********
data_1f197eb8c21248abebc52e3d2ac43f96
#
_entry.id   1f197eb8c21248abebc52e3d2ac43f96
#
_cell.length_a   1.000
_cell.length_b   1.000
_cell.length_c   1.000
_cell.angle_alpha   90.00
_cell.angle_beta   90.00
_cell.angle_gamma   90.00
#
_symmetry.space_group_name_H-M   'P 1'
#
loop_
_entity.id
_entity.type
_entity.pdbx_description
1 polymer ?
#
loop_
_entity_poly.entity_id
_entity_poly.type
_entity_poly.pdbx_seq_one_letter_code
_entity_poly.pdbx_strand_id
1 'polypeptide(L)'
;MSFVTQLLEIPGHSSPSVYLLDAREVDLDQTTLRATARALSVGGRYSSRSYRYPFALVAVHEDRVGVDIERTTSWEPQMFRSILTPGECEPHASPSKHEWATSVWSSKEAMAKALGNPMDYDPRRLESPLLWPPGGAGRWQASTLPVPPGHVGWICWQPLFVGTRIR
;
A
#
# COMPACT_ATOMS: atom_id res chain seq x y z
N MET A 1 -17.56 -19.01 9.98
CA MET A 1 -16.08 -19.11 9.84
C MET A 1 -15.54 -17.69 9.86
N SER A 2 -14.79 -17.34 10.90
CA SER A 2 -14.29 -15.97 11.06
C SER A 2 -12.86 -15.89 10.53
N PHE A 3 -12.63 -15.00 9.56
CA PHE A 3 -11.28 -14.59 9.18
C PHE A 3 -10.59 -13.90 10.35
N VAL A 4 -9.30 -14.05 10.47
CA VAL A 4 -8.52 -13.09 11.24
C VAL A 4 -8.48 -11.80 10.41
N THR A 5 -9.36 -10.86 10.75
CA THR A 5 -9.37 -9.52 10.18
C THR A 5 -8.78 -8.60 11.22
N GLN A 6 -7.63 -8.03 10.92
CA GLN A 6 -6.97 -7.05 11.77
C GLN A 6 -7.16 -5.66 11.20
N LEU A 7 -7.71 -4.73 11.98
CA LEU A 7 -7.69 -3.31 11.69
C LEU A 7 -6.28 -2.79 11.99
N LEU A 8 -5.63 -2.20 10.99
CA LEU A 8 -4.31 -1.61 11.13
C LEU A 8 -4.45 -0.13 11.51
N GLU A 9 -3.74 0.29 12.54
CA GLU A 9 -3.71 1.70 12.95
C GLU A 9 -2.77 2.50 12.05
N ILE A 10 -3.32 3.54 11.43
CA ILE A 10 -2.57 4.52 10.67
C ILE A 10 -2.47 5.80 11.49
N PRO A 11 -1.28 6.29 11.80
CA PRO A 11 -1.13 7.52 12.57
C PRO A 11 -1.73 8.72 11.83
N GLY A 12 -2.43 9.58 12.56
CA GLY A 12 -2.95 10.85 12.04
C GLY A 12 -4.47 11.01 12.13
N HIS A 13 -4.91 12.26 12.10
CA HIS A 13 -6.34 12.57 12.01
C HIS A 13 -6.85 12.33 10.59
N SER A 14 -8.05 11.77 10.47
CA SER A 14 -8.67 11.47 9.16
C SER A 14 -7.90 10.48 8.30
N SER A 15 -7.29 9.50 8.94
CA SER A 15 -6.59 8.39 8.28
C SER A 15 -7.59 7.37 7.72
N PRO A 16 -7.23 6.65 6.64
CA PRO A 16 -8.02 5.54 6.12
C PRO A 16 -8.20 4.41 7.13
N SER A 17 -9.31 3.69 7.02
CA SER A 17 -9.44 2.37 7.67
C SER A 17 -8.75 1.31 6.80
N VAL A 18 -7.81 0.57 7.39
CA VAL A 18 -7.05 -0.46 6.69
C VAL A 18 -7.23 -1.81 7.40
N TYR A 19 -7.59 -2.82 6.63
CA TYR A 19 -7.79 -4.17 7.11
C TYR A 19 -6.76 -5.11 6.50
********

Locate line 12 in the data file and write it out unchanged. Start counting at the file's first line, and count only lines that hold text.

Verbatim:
_symmetry.space_group_name_H-M   'P 1'